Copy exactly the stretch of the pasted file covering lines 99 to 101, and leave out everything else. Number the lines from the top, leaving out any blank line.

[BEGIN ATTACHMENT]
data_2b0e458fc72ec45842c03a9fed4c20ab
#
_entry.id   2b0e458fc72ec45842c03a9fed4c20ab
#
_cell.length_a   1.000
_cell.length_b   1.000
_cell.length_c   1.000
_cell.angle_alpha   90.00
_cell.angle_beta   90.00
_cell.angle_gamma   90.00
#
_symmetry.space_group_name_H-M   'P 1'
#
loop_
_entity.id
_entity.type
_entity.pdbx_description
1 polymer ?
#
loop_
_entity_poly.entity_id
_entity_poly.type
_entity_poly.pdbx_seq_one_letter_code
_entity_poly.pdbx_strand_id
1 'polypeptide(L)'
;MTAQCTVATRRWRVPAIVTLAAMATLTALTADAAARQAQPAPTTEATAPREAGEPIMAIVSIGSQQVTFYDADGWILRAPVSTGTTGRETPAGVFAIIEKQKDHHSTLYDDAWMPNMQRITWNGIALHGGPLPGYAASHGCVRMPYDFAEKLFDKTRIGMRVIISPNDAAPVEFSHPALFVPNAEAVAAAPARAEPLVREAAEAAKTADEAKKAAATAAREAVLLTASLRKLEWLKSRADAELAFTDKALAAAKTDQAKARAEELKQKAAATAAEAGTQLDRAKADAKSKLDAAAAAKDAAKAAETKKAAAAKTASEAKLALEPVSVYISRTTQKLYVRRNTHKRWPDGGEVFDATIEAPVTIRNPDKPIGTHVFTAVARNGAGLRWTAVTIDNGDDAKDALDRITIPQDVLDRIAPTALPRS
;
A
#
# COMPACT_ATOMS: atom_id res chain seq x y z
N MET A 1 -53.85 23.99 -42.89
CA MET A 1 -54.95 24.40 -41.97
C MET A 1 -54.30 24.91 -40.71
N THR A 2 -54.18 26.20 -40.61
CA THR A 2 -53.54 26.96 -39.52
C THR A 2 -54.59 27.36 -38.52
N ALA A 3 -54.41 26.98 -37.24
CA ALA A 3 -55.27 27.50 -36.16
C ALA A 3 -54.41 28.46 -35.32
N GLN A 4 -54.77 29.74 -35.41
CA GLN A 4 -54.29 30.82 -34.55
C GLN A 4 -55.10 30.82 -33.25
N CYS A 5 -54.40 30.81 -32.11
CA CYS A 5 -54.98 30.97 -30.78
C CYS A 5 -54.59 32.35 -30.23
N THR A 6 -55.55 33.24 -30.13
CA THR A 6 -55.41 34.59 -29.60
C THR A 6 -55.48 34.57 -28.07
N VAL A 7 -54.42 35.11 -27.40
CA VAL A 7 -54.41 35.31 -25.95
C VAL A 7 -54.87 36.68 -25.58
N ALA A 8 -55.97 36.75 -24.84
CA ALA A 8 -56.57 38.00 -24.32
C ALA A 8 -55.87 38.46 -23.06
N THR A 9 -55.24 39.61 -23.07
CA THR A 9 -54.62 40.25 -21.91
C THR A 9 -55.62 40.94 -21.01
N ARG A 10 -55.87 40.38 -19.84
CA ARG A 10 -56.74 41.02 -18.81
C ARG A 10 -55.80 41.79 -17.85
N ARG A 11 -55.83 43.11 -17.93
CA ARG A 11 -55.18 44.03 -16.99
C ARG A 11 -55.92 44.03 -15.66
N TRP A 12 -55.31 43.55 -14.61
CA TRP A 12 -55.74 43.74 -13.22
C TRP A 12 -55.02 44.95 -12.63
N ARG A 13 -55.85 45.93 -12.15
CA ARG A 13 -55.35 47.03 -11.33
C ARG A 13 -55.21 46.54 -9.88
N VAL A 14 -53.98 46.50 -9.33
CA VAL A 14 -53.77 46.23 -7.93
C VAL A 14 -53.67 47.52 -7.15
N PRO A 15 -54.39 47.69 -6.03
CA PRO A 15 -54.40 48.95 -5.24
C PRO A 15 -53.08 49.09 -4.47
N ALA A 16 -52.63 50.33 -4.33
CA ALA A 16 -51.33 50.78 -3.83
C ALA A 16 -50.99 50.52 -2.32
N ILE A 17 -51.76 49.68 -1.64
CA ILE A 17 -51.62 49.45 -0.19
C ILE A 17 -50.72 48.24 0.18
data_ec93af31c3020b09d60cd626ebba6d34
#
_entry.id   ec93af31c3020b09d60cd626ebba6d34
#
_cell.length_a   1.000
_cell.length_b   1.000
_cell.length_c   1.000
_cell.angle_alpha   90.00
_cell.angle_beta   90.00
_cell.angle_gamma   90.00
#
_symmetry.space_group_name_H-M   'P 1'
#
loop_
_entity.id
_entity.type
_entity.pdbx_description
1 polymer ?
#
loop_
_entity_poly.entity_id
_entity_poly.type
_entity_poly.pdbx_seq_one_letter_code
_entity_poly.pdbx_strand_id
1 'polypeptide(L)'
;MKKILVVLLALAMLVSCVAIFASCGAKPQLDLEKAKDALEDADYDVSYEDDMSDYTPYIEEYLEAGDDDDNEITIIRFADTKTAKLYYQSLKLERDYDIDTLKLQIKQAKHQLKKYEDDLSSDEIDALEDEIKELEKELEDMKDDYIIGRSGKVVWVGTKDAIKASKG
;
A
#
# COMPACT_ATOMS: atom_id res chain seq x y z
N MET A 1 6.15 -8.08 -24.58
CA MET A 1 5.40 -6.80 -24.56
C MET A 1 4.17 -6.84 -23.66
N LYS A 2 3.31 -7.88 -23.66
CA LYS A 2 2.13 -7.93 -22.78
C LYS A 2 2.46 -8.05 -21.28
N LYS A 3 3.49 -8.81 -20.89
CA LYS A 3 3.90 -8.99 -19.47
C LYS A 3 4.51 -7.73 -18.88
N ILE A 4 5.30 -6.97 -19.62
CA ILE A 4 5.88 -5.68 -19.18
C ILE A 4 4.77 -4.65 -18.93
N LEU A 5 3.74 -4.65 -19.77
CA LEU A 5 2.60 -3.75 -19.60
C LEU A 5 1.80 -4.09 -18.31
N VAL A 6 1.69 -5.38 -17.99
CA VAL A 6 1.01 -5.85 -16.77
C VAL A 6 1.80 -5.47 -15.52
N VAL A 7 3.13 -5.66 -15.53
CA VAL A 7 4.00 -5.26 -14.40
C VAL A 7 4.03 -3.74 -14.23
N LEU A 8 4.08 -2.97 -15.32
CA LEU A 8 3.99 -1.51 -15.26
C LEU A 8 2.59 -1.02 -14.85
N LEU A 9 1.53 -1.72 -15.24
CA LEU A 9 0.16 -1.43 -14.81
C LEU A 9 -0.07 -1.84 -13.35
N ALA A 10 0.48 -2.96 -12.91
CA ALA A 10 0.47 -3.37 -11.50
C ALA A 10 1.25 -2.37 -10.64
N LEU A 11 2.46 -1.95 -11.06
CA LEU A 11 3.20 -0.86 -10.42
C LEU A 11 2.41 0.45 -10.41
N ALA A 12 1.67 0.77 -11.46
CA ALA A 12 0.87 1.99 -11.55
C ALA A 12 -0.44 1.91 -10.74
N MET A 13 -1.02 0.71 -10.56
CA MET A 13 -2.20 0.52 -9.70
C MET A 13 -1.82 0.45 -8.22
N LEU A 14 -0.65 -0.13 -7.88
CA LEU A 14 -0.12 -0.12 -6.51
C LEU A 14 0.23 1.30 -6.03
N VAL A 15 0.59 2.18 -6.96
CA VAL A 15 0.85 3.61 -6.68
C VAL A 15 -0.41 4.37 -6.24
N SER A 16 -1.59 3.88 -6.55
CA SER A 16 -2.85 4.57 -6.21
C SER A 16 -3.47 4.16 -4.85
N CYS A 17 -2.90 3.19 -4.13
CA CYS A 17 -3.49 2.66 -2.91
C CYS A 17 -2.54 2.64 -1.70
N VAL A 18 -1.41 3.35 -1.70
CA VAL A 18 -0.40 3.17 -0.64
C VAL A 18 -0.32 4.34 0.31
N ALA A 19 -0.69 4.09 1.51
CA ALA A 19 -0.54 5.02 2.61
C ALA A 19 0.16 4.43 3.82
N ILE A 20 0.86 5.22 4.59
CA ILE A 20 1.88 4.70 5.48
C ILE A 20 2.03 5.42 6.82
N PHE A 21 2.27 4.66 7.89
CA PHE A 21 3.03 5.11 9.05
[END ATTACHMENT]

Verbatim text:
1 polymer ?
#
loop_